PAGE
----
Following President Biden’s executive order on improving the nation’s cybersecurity after a host of cybersecurity attacks, the Department of Commerce, in coordination with the National Telecommunications and Information Administration (NTIA), must publish the minimum elements for a Software Bill of Materials (SBOM).
The NTIA also proposed a definition of the ‘minimum elements’ of an SBOM that builds on three broad, inter-related areas – data fields, operational considerations, and support for automation. Focusing on these three elements will enable an evolving approach to software transparency, and serve to ensure that subsequent efforts will incorporate more detail or technical advances, the agency said.
Last month’s Executive Order defined an SBOM as “a formal record containing the details and supply chain relationships of various components used in building software.” Software developers and vendors often create products by assembling existing open source and commercial software components.
“Through this Notice, following from the Executive Order, NTIA is requesting comments on the minimum elements for an SBOM, and what other factors should be considered in the request, production, distribution, and consumption of SBOMs,” according to a document published on the Federal Register. The goal of the ‘Request for Comments’ is to seek input and feedback on NTIA’s approach to developing and publishing the minimum elements of an SBOM.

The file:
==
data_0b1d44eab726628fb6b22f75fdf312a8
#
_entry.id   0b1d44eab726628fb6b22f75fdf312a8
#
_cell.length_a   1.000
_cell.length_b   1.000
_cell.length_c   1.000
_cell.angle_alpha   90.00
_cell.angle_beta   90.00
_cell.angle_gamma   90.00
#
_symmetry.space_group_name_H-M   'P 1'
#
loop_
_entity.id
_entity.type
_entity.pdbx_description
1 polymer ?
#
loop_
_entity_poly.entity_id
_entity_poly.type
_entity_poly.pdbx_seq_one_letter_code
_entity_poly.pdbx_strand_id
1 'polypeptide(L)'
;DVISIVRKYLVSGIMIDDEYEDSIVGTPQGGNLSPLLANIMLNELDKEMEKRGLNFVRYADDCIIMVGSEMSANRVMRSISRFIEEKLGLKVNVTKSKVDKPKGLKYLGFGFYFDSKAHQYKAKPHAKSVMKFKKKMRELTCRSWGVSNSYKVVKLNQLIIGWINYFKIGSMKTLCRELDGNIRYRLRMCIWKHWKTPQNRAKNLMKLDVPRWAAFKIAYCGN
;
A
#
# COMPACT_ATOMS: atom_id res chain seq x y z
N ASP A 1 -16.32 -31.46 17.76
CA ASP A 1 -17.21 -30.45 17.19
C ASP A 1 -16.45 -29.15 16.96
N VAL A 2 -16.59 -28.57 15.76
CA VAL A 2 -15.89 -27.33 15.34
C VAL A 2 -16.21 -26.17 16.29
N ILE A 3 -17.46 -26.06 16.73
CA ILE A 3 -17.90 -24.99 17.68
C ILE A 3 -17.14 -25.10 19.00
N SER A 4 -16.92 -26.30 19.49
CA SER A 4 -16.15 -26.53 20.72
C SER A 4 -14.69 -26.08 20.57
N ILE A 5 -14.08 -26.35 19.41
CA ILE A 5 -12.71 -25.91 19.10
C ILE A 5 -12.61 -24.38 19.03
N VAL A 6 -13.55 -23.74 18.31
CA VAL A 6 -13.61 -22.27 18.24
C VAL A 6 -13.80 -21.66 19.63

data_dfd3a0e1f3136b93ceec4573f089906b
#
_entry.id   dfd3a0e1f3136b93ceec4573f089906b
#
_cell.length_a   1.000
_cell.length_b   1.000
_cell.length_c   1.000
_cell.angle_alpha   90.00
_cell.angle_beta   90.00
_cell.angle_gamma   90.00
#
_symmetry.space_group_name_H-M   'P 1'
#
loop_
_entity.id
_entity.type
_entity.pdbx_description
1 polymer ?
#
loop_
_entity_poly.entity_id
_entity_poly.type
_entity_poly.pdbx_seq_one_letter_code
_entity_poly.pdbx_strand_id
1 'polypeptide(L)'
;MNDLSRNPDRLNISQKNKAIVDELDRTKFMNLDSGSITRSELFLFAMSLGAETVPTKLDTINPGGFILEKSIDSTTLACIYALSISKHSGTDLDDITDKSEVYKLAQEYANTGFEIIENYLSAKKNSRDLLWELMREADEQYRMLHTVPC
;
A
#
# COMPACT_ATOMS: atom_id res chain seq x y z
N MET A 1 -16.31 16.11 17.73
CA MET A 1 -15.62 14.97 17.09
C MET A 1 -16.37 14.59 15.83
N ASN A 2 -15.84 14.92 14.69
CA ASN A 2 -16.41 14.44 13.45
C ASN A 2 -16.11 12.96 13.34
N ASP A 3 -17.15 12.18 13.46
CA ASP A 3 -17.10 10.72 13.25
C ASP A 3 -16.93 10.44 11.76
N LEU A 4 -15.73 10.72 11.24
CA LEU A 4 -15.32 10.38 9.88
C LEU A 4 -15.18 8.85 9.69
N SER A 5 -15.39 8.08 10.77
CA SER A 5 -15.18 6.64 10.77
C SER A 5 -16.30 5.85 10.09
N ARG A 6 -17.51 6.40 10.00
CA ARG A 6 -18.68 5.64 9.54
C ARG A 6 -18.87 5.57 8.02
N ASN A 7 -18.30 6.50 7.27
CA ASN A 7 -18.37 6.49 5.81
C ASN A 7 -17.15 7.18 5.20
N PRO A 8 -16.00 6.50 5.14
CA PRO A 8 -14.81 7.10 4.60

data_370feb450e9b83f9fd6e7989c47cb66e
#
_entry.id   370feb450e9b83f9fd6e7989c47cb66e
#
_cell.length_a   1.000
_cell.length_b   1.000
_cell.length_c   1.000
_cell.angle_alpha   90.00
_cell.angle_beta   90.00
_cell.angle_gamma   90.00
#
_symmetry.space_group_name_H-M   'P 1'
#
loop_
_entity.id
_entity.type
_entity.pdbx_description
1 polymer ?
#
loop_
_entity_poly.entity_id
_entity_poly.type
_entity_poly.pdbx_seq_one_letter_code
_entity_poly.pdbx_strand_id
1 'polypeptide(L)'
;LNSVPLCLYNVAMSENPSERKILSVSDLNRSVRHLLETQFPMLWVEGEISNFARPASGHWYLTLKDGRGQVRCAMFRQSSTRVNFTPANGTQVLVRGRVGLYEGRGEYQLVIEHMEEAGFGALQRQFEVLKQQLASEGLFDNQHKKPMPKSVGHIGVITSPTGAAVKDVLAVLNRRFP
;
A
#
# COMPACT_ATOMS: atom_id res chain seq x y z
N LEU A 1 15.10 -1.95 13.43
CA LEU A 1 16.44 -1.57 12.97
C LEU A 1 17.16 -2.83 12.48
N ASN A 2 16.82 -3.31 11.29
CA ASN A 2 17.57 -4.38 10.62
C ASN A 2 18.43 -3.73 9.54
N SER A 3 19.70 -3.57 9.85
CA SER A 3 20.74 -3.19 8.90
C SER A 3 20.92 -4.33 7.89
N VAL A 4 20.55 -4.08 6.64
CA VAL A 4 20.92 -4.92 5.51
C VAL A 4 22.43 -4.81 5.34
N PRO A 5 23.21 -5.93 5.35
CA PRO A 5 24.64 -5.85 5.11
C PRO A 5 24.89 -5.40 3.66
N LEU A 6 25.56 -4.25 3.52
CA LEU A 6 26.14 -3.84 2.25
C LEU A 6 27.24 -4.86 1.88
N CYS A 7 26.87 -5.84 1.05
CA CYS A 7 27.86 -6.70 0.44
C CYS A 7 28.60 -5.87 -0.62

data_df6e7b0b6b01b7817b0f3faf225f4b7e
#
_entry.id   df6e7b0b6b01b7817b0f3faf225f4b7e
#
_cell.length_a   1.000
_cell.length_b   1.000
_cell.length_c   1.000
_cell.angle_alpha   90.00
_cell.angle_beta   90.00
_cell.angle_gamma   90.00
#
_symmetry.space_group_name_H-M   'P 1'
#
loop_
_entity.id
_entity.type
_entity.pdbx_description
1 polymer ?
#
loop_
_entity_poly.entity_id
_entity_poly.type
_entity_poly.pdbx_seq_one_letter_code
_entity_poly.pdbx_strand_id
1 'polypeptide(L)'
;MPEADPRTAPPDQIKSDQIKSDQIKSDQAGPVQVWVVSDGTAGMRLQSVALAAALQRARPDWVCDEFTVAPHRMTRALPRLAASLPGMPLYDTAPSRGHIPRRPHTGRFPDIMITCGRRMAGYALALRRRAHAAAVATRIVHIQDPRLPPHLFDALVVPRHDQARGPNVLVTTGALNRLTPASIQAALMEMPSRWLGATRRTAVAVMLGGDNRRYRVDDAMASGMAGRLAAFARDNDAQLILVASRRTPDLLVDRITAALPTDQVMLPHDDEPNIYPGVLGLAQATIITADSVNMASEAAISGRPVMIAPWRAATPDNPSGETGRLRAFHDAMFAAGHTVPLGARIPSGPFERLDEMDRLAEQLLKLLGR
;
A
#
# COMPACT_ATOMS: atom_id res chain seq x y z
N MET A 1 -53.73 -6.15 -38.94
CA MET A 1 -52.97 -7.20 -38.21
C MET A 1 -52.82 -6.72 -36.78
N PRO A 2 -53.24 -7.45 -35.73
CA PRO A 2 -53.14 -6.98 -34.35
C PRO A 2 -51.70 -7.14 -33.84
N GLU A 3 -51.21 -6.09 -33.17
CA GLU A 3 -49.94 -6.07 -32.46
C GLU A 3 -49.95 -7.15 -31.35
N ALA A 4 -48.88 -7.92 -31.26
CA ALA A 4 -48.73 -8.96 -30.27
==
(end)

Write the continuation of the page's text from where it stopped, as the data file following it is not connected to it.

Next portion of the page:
The NTIA is an executive branch agency that is principally responsible for advising the U.S. President on telecommunications and information policy issues.
NTIA is committed to being open to further additions, corrections, deletions, or other changes, particularly when suggestions are well supported with documents, operational evidence, and support from broad-based constituencies in the software ecosystem. The agency has played a leadership role in advocating for SBOM, convening experts from across the software world and leading discussions around the ideas of software supply chain transparency.
The executive order has called upon the Secretary of Commerce, in coordination with the assistant secretary for Communications and Information, and the administrator of the NTIA to publish within 60 days minimum elements for an SBOM.
“By providing a forum for SBOM discussions, NTIA has helped the community identify common themes, coalesce around standards, and emphasize interoperability. These discussions have led to the documentation of existing tools, products, and projects, and have helped drive further experimentation and implementation,” according to the NTIA document.
“With an emphasis on the practice of SBOM generation and use, NTIA has sought to facilitate “proof-of-concept” exercises in specific communities and sectors. NTIA has also worked across the federal government to share ideas about SBOM, seek feedback and engagement from experts in the civilian and national security community, and expand general awareness of SBOM,” it added.